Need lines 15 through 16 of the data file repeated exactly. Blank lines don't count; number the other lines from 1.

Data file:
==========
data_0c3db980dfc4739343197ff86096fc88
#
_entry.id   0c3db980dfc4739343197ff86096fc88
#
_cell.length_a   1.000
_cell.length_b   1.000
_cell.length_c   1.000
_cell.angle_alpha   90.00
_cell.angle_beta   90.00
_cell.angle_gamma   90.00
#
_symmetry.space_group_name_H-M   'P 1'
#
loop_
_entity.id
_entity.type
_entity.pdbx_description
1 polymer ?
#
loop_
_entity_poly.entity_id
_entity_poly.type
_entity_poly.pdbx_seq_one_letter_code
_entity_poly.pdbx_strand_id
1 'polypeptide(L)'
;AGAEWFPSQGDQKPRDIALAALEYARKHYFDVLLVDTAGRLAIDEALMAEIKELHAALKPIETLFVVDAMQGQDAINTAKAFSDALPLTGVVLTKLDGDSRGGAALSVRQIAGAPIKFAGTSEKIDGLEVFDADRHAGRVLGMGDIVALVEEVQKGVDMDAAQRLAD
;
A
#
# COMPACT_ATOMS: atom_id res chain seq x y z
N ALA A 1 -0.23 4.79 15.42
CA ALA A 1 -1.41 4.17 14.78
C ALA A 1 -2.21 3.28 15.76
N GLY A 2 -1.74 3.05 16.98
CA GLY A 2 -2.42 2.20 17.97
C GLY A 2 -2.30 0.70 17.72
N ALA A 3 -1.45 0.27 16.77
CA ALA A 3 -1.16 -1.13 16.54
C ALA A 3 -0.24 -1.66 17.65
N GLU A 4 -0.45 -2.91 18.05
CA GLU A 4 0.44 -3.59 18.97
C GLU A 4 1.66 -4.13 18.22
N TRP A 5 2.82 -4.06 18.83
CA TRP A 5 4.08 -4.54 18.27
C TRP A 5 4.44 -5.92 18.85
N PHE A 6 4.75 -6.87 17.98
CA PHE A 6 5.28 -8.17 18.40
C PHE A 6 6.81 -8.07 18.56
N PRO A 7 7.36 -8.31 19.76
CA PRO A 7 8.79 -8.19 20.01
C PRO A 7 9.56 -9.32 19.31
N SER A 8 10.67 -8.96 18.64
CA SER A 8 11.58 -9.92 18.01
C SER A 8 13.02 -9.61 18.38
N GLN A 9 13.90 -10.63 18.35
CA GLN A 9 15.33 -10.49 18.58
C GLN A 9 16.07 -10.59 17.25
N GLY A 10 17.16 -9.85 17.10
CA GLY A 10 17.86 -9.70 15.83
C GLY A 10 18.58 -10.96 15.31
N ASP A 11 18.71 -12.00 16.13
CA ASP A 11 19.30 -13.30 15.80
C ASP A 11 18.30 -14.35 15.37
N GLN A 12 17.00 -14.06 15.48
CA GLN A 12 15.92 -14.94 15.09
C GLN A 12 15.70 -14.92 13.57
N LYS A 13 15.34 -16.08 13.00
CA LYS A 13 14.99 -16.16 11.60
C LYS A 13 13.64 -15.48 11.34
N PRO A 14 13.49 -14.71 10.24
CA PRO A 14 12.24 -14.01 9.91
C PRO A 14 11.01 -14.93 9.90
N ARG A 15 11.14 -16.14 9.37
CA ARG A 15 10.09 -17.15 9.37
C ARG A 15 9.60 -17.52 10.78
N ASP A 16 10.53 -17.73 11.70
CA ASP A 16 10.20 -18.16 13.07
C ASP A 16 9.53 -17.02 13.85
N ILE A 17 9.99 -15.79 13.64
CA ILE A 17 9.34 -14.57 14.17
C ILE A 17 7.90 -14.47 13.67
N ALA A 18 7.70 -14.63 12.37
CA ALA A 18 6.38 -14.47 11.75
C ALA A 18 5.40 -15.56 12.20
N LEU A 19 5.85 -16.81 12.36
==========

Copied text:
_entity.id
_entity.type